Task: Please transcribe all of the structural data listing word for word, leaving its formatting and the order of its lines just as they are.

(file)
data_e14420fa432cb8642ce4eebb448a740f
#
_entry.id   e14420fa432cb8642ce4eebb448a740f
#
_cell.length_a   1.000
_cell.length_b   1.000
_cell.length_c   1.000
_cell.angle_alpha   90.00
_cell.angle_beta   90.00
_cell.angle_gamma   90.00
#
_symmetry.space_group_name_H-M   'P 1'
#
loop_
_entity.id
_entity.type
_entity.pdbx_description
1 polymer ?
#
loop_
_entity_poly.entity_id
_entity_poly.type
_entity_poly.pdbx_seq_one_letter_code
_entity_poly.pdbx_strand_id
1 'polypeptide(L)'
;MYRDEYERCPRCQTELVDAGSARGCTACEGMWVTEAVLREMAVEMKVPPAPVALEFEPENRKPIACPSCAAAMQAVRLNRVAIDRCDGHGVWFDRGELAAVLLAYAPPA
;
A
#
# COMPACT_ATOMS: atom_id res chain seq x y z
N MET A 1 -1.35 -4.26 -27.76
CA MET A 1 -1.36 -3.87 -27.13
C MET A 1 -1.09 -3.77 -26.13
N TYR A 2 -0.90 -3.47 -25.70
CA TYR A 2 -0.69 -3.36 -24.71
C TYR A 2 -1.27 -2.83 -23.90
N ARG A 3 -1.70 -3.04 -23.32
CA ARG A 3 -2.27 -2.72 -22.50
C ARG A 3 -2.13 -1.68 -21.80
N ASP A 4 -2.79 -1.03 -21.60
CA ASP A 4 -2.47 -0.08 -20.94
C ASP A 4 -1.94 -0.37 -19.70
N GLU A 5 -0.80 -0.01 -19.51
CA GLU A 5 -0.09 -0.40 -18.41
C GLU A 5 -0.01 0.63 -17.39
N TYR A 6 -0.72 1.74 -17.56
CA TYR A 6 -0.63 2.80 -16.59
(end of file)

data_e14420fa432cb8642ce4eebb448a740f
#
_entry.id   e14420fa432cb8642ce4eebb448a740f
#
_cell.length_a   1.000
_cell.length_b   1.000
_cell.length_c   1.000
_cell.angle_alpha   90.00
_cell.angle_beta   90.00
_cell.angle_gamma   90.00
#
_symmetry.space_group_name_H-M   'P 1'
#
loop_
_entity.id
_entity.type
_entity.pdbx_description
1 polymer ?
#
loop_
_entity_poly.entity_id
_entity_poly.type
_entity_poly.pdbx_seq_one_letter_code
_entity_poly.pdbx_strand_id
1 'polypeptide(L)'
;MYRDEYERCPRCQTELVDAGSARGCTACEGMWVTEAVLREMAVEMKVPPAPVALEFEPENRKPIACPSCAAAMQAVRLNRVAIDRCDGHGVWFDRGELAAVLLAYAPPA
;
A
#
# COMPACT_ATOMS: atom_id res chain seq x y z
N MET A 1 -1.35 -4.26 -27.76
CA MET A 1 -1.36 -3.87 -27.13
C MET A 1 -1.09 -3.77 -26.13
N TYR A 2 -0.90 -3.47 -25.70
CA TYR A 2 -0.69 -3.36 -24.71
C TYR A 2 -1.27 -2.83 -23.90
N ARG A 3 -1.70 -3.04 -23.32
CA ARG A 3 -2.27 -2.72 -22.50
C ARG A 3 -2.13 -1.68 -21.80
N ASP A 4 -2.79 -1.03 -21.60
CA ASP A 4 -2.47 -0.08 -20.94
C ASP A 4 -1.94 -0.37 -19.70
N GLU A 5 -0.80 -0.01 -19.51
CA GLU A 5 -0.09 -0.40 -18.41
C GLU A 5 -0.01 0.63 -17.39
N TYR A 6 -0.72 1.74 -17.56
CA TYR A 6 -0.63 2.80 -16.59